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April 28th, 2015

Pennsylvania Supreme Court Reinstates Lynn’s Conviction – An Update of the Historic Philadelphia Priest Abuse Scandal

Last updated: June 19, 2017, *original article below

June 2017 Update

As of June 19, 2017, the criminal case against Lynn has been put on held, pending various appeals. Trial had previously been set for May 2016, but both sides have appealed trial rulings on evidence. Trial may be delayed into 2018.

September 2016 Update

As of September 22, 2016, Monsignor William Lynn is set to be retried in May 2017. The docket sheet in Commonwealth v. Lynn shows that Philadelphia Court of Common Pleas Judge, Gwendolyn Bright has scheduled the trial for May 1. Motions are due by December 12, 2016. Lynn remains free on bail.

August 2016 Update

As of August 2, 2016, the Philadelphia District Attorneys’ Office has announced it will retry former Monsignor William Lynn. The news comes after Lynn’s conviction was overturned based on an error at trial.

After the Pennsylvania Supreme Court reinstated Lynn’s conviction in April 2015, the lower appellate court considered the remaining issues Lynn had raised in his initial appeal. In December 2015, the Pennsylvania Superior Court found that the trial judge had made an error and ordered a new trial for Lynn. The Commonwealth, via the District Attorney’s Office, appealed that ruling to Pennsylvania’s highest court. Last month, on July 26, 2016, the PA Supreme Court denied that appeal. Next up is Lynn’s retrial. Stay tuned.

Original Article Published: April 28, 2015

Yesterday, the Pennsylvania Supreme Court rendered its highly anticipated decision. In its 60 page court opinion, it reinstated a former Archdiocese of Philadelphia Monsignor’s (William Lynn) conviction for endangering the welfare of children. This case is one of the most closely watched in the country, as it marked the first time a supervising priest was convicted for putting parishioners in danger by reassigning pedophile priests to different parishes.

A Brief History of the Case

The initial trial in 2012 received widespread media attention. Lynn was initially to be tried with two co-defendants, fellow priests. One of them, Edward Avery, pleaded guilty before trial. Lynn was convicted, and the jury hung on charges against the other co-defendant, James Brennan. Roughly 1 year later, the charges against Brennan were dropped after his alleged victim died.

Lynn was originally sentenced to 3-6 years for basically reassigning Avery after a history of sexually abusive behavior beginning in the 1970s. At trial, the prosecution alleged that Lynn knew about Avery’s deviant behavior, but reassigned him to an unsuspecting parish. The reassignment allowed Avery to abuse a young boy in the 1990s. It was Lynn’s role in the reassignment that was the crux of the conviction for endangering the welfare of a child.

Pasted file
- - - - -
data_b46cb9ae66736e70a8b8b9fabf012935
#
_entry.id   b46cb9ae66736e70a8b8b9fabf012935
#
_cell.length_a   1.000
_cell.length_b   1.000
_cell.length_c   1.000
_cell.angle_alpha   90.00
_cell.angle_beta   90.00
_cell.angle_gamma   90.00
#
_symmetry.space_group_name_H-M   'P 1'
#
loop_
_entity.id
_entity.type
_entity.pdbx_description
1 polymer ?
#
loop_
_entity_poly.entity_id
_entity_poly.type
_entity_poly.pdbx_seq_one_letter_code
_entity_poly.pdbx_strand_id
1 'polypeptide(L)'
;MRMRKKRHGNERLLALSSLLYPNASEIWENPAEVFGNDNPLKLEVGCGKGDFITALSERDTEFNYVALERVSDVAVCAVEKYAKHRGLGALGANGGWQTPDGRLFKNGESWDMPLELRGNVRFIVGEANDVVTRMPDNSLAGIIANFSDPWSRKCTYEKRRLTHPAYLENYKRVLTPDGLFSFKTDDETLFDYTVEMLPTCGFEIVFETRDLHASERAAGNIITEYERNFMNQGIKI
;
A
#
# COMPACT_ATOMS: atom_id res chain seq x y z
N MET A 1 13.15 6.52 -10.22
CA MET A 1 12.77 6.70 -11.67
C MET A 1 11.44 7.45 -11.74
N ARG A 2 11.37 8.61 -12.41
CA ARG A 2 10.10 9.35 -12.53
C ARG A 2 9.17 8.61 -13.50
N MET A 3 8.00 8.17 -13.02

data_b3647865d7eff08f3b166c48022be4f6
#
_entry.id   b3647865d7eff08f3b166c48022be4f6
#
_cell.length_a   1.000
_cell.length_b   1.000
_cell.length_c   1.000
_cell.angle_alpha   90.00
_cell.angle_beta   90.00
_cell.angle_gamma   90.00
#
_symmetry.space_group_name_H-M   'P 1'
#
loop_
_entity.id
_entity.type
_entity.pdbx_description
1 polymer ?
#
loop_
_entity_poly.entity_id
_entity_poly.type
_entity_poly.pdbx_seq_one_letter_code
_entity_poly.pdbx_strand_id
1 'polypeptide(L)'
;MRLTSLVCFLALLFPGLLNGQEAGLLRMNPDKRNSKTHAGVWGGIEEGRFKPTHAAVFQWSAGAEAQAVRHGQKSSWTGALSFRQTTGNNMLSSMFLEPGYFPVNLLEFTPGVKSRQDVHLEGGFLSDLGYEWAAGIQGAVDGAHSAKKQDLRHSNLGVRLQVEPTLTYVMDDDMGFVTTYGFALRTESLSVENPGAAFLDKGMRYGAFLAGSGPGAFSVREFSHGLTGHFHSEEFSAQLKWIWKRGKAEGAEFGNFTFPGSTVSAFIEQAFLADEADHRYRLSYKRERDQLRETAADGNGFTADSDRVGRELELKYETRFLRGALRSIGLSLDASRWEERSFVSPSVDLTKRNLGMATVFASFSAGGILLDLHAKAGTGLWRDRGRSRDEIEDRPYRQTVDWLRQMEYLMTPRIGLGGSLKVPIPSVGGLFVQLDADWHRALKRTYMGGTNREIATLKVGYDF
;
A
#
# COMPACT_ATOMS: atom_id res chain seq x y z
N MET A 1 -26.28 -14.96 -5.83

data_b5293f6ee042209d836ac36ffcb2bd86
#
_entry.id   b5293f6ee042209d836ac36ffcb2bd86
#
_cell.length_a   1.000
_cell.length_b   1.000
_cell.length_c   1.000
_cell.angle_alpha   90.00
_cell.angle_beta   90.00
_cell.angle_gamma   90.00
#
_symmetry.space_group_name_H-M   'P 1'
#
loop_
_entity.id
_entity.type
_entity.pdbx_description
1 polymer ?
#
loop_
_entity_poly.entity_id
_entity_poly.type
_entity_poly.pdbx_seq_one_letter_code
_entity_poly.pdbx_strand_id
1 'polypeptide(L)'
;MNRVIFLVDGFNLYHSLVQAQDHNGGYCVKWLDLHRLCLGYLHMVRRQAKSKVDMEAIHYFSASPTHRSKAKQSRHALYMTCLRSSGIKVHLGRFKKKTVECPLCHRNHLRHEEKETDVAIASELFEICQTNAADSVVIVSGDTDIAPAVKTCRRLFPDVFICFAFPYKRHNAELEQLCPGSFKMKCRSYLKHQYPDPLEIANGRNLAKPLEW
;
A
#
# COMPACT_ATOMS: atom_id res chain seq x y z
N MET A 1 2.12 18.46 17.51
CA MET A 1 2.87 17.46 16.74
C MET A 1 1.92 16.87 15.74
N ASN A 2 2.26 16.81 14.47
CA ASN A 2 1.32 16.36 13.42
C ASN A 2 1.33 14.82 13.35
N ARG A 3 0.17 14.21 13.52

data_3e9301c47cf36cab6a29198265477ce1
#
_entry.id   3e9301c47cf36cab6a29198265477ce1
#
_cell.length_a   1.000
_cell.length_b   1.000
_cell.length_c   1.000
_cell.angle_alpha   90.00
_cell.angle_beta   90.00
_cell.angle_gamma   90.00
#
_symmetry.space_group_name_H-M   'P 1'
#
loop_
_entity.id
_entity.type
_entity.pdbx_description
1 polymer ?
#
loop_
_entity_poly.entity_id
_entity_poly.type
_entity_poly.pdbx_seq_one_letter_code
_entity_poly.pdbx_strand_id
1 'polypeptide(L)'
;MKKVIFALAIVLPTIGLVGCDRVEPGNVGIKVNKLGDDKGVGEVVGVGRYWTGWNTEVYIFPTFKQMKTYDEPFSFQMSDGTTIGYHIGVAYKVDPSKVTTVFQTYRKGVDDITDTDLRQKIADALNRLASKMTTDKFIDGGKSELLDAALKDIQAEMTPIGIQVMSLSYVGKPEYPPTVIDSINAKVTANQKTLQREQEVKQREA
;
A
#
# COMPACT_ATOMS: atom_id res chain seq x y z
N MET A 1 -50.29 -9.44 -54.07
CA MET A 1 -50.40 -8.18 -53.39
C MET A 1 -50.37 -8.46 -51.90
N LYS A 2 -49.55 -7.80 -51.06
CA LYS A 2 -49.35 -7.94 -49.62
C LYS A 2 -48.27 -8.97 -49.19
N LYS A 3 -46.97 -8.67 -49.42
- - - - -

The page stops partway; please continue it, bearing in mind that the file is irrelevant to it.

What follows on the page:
In August 2012, Lynn appealed to the Pennsylvania Superior Court, arguing that his conviction could not stand under the older version of the law. He argued that since he didn’t actually oversee the welfare of any child, he couldn’t be guilty. The intermediate appellate court agreed and overturned his conviction.

In 2014, the Philadelphia District Attorney’s office promptly appealed to the Pennsylvania Supreme Court. Over a year later, the PA Supreme Court decided the case and reinstated the conviction.

Related: Philadelphia’s Priest Sex Abuse Scandal Update – Legal Analysis of Lynn’s Successful Appeal (January 14, 2014)

The Court’s Ruling

In a 4-1 decision, the court decided a single issue – whether the evidence was sufficient to prove the crime of endangering the welfare of children even though Lynn did not have direct contact with children. The court held that a conviction under the old version of the law (endangering the welfare of a child) does not require evidence that Lynn had direct contact with children (both sides agreed that he did not). Basically, the issue boiled down to whether the law is broad enough to cover the conduct of individuals who don’t necessarily have personal contact with children, such as school principals or day care managers. The court found that so long as the elements of the law are met, individuals in supervisory roles can be subject to the law. Further, the court held that there was ample evidence in the trial record that:

(1) Lynn was aware of his duty to protect children;

(2) he was aware that children were in circumstances that could threaten their physical or psychological welfare; and

(3) he either failed to act or the actions he did take couldn’t be reasonably expected to protect the children’s welfare.

Next Steps

This case is not necessarily the end of the road for Lynn and his high-powered legal team. They may file a motion to reconsider (which is not likely to be successful). In addition, there is a potential federal appeal, and then of course, there is Pennsylvania’s Post-Conviction Relief Act, which is usually limited to specific arguments, such as arguing that trial counsel was ineffective or that the prosecutor withheld evidence.

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